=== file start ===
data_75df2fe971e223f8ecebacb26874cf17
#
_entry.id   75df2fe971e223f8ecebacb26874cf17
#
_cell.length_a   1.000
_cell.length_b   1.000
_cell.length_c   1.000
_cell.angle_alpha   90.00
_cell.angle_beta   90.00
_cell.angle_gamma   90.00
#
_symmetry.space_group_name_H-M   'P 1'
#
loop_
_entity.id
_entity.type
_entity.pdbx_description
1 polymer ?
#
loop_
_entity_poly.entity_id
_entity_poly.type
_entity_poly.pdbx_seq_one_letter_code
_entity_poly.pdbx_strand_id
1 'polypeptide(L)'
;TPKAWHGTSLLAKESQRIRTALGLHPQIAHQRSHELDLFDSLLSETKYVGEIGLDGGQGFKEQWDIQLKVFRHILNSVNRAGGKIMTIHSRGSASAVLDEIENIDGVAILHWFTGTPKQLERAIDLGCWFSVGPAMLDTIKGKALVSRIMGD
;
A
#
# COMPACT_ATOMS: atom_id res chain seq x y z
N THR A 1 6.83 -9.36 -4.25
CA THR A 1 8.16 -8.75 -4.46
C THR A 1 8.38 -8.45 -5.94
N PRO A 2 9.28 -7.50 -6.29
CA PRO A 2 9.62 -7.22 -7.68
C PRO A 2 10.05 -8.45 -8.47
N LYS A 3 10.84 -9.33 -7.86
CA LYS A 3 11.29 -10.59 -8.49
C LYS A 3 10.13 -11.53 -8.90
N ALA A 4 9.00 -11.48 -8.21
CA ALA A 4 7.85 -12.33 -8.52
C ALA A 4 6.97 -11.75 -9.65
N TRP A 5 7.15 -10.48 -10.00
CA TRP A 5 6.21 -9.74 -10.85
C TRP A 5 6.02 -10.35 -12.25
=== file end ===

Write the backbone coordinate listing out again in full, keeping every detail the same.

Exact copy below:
data_75df2fe971e223f8ecebacb26874cf17
#
_entry.id   75df2fe971e223f8ecebacb26874cf17
#
_cell.length_a   1.000
_cell.length_b   1.000
_cell.length_c   1.000
_cell.angle_alpha   90.00
_cell.angle_beta   90.00
_cell.angle_gamma   90.00
#
_symmetry.space_group_name_H-M   'P 1'
#
loop_
_entity.id
_entity.type
_entity.pdbx_description
1 polymer ?
#
loop_
_entity_poly.entity_id
_entity_poly.type
_entity_poly.pdbx_seq_one_letter_code
_entity_poly.pdbx_strand_id
1 'polypeptide(L)'
;TPKAWHGTSLLAKESQRIRTALGLHPQIAHQRSHELDLFDSLLSETKYVGEIGLDGGQGFKEQWDIQLKVFRHILNSVNRAGGKIMTIHSRGSASAVLDEIENIDGVAILHWFTGTPKQLERAIDLGCWFSVGPAMLDTIKGKALVSRIMGD
;
A
#
# COMPACT_ATOMS: atom_id res chain seq x y z
N THR A 1 6.83 -9.36 -4.25
CA THR A 1 8.16 -8.75 -4.46
C THR A 1 8.38 -8.45 -5.94
N PRO A 2 9.28 -7.50 -6.29
CA PRO A 2 9.62 -7.22 -7.68
C PRO A 2 10.05 -8.45 -8.47
N LYS A 3 10.84 -9.33 -7.86
CA LYS A 3 11.29 -10.59 -8.49
C LYS A 3 10.13 -11.53 -8.90
N ALA A 4 9.00 -11.48 -8.21
CA ALA A 4 7.85 -12.33 -8.52
C ALA A 4 6.97 -11.75 -9.65
N TRP A 5 7.15 -10.48 -10.00
CA TRP A 5 6.21 -9.74 -10.85
C TRP A 5 6.02 -10.35 -12.25